“You’ve convinced me [of the need to pass the Dream Act].” [NBC Latino, 8/22/13]
“I hate the concept of it, but on a humanitarian basis with what’s happening, you have to [bring in Syrian refugees].” [Interview with Bill O’Reilly, 9/8/15]
Regarding Kim Davis: “Because we had a ruling from the Supreme Court and we are a country of laws and you have to do what the Supreme Court ultimately, whether you like the decision or not, and it was a 5-4 decision, whether you like the decision or not, you have to go along with the Supreme Court. That’s the way it is.” [Interview with Bill O’Reilly, 9/8/15]
These comments were not made by Jeb Bush who sits at 3% in the polls; they were made by Donald Trump, the front-runner for the GOP nomination.
After spending an entire week discussing the Cruz citizenship issue, can’t we have a debate over whether we’ve properly vetted the frontrunner on some of the critical issues facing our nation?
It is self-evident to anyone with a modicum of love for the Republic that this is an election our nation and party cannot get wrong. Following eight years of Obama’s fundamental transformation, the stakes are too high.
As someone who has vetted a number of congressional candidates who promised to be conservative but got sucked into the D.C. political vortex upon assuming office, I’ve seen that nobody runs in a primary as anything but a solid conservative. Everyone becomes an intrepid conservative convert on the road to Des Moines.
While no candidate has a perfect record, Republicans must have the ability to nominate a party leader with open eyes and a clear sense of where they are coming from and where they are headed. That is why it’s so vital to have a protracted discussion of the issues and put the personalities aside.
Each candidate has personal flaws and ideological inconsistencies. But a long-form discussion vetting each candidate on not just what they have said but what they have done regarding the most critical issues of our time will give the voters the clearest picture of what to expect from our eventual nominee. We will not get perfection from anyone but we must ensure we are not saddled with the David Souter equivalent of a presidential nominee.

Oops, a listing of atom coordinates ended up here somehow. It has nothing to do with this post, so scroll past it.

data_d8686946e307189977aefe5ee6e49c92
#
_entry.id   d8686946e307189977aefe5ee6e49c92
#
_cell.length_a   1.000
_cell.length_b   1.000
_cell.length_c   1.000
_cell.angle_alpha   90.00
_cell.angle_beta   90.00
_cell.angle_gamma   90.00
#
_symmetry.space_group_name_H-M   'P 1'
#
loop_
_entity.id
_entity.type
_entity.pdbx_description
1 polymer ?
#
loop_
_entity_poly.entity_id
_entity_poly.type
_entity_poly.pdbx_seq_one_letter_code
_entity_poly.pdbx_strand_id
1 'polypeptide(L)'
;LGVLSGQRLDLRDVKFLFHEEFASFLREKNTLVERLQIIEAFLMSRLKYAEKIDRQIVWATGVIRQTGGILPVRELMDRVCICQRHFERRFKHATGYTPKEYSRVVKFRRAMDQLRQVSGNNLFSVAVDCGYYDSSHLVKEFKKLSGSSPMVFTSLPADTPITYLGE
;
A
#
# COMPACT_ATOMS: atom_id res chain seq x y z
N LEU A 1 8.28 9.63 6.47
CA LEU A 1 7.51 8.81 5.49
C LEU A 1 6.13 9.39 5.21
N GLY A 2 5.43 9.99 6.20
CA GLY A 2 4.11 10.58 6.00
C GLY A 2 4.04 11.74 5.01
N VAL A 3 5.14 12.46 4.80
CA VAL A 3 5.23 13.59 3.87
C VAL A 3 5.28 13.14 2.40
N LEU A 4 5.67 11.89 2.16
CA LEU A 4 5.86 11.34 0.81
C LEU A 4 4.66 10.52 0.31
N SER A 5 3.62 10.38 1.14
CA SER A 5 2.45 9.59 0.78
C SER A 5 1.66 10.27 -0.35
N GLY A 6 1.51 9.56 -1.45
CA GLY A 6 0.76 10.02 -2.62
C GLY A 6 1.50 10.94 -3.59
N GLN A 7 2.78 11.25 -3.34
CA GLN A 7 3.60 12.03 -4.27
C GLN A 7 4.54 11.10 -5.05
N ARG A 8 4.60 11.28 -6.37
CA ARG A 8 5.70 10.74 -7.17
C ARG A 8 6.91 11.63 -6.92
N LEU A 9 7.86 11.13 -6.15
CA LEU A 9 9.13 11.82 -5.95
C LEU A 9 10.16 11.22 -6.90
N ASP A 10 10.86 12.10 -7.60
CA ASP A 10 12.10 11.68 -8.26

This is why, at Conservative Review, we have posted the most comprehensive analysis of the candidates on an array of issues when it really mattered.
Among the top candidates, Cruz and Rubio have been pretty thoroughly vetted, although there is certainly always more to discuss. Much of the punditry and commentary over the past week has been consumed with the silly issue of whether Cruz—who was an automatic citizen at birth—is eligible to run for president as… an automatic citizen at birth. But with Trump leading in all the national polls just a few weeks from the start of the primaries, there is little discussion about where he stands on some of the critical issues or about his very recent and dramatic evolutions even on the issue of immigration.
You might be thinking, well, of course Trump has been vetted. After all, he has consumed the national discussion for the past seven months. But much of that national discussion was focused on the cult of personality—both from those who love him and those who hate him. But as it relates to the critical issues facing our country—sovereignty, security, society, our backwards system of governance, free markets—where is he coming from and where is he headed? Given his solid front-runner status these should be the most important questions at this point.
Where is Donald Trump on religious liberty and the role of the courts in social transformation? Does he really think they are the final law of the land when it comes to the most fundamental private property and religious liberty issues of our time? Evidently, he thinks the courts have the power to randomly rule on Cruz’s eligibility to run for president.